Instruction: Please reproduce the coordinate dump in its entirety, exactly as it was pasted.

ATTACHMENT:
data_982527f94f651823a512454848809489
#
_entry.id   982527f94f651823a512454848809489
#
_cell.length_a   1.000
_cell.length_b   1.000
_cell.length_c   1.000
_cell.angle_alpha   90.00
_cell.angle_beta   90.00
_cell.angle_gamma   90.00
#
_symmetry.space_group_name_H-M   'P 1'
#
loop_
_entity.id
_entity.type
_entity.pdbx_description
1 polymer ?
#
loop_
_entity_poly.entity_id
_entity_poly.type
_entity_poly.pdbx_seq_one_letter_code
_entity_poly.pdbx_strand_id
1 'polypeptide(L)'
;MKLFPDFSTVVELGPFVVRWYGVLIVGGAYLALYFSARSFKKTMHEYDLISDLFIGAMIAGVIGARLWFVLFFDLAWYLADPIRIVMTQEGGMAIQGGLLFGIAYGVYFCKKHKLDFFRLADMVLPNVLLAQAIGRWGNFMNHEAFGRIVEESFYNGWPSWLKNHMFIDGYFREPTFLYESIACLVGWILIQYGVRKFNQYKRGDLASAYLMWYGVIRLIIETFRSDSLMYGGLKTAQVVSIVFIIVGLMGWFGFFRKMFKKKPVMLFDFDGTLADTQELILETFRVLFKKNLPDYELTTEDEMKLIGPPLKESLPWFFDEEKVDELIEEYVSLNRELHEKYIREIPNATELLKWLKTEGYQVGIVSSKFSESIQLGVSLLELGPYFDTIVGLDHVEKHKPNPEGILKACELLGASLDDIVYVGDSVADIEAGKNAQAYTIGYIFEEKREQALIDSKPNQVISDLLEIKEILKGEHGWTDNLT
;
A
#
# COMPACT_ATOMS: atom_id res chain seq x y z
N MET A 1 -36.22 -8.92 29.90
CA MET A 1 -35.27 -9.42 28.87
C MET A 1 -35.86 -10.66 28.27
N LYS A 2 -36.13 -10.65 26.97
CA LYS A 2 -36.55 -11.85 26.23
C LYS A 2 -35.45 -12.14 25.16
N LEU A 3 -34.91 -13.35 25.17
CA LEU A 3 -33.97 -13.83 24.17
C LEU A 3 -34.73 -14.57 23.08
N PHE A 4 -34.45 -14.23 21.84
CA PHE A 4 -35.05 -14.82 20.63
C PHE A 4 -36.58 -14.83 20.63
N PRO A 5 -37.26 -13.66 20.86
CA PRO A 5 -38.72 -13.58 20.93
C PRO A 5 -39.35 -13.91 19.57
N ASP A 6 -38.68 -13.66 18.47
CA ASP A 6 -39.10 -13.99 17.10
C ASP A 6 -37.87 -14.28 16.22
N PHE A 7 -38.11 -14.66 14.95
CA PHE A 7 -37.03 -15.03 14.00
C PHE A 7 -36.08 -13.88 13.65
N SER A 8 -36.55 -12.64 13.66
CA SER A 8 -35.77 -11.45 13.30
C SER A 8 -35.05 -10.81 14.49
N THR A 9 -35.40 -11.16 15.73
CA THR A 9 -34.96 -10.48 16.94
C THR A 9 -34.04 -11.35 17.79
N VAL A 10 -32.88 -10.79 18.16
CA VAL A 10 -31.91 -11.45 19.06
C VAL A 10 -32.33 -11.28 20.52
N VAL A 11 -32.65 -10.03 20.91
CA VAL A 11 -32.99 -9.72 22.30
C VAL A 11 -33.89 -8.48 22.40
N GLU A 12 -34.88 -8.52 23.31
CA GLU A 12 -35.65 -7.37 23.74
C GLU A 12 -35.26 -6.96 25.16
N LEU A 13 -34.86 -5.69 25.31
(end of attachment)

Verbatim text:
data_982527f94f651823a512454848809489
#
_entry.id   982527f94f651823a512454848809489
#
_cell.length_a   1.000
_cell.length_b   1.000
_cell.length_c   1.000
_cell.angle_alpha   90.00
_cell.angle_beta   90.00
_cell.angle_gamma   90.00
#
_symmetry.space_group_name_H-M   'P 1'
#
loop_
_entity.id
_entity.type
_entity.pdbx_description
1 polymer ?
#
loop_
_entity_poly.entity_id
_entity_poly.type
_entity_poly.pdbx_seq_one_letter_code
_entity_poly.pdbx_strand_id
1 'polypeptide(L)'
;MKLFPDFSTVVELGPFVVRWYGVLIVGGAYLALYFSARSFKKTMHEYDLISDLFIGAMIAGVIGARLWFVLFFDLAWYLADPIRIVMTQEGGMAIQGGLLFGIAYGVYFCKKHKLDFFRLADMVLPNVLLAQAIGRWGNFMNHEAFGRIVEESFYNGWPSWLKNHMFIDGYFREPTFLYESIACLVGWILIQYGVRKFNQYKRGDLASAYLMWYGVIRLIIETFRSDSLMYGGLKTAQVVSIVFIIVGLMGWFGFFRKMFKKKPVMLFDFDGTLADTQELILETFRVLFKKNLPDYELTTEDEMKLIGPPLKESLPWFFDEEKVDELIEEYVSLNRELHEKYIREIPNATELLKWLKTEGYQVGIVSSKFSESIQLGVSLLELGPYFDTIVGLDHVEKHKPNPEGILKACELLGASLDDIVYVGDSVADIEAGKNAQAYTIGYIFEEKREQALIDSKPNQVISDLLEIKEILKGEHGWTDNLT
;
A
#
# COMPACT_ATOMS: atom_id res chain seq x y z
N MET A 1 -36.22 -8.92 29.90
CA MET A 1 -35.27 -9.42 28.87
C MET A 1 -35.86 -10.66 28.27
N LYS A 2 -36.13 -10.65 26.97
CA LYS A 2 -36.55 -11.85 26.23
C LYS A 2 -35.45 -12.14 25.16
N LEU A 3 -34.91 -13.35 25.17
CA LEU A 3 -33.97 -13.83 24.17
C LEU A 3 -34.73 -14.57 23.08
N PHE A 4 -34.45 -14.23 21.84
CA PHE A 4 -35.05 -14.82 20.63
C PHE A 4 -36.58 -14.83 20.63
N PRO A 5 -37.26 -13.66 20.86
CA PRO A 5 -38.72 -13.58 20.93
C PRO A 5 -39.35 -13.91 19.57
N ASP A 6 -38.68 -13.66 18.47
CA ASP A 6 -39.10 -13.99 17.10
C ASP A 6 -37.87 -14.28 16.22
N PHE A 7 -38.11 -14.66 14.95
CA PHE A 7 -37.03 -15.03 14.00
C PHE A 7 -36.08 -13.88 13.65
N SER A 8 -36.55 -12.64 13.66
CA SER A 8 -35.77 -11.45 13.30
C SER A 8 -35.05 -10.81 14.49
N THR A 9 -35.40 -11.16 15.73
CA THR A 9 -34.96 -10.48 16.94
C THR A 9 -34.04 -11.35 17.79
N VAL A 10 -32.88 -10.79 18.16
CA VAL A 10 -31.91 -11.45 19.06
C VAL A 10 -32.33 -11.28 20.52
N VAL A 11 -32.65 -10.03 20.91
CA VAL A 11 -32.99 -9.72 22.30
C VAL A 11 -33.89 -8.48 22.40
N GLU A 12 -34.88 -8.52 23.31
CA GLU A 12 -35.65 -7.37 23.74
C GLU A 12 -35.26 -6.96 25.16
N LEU A 13 -34.86 -5.69 25.31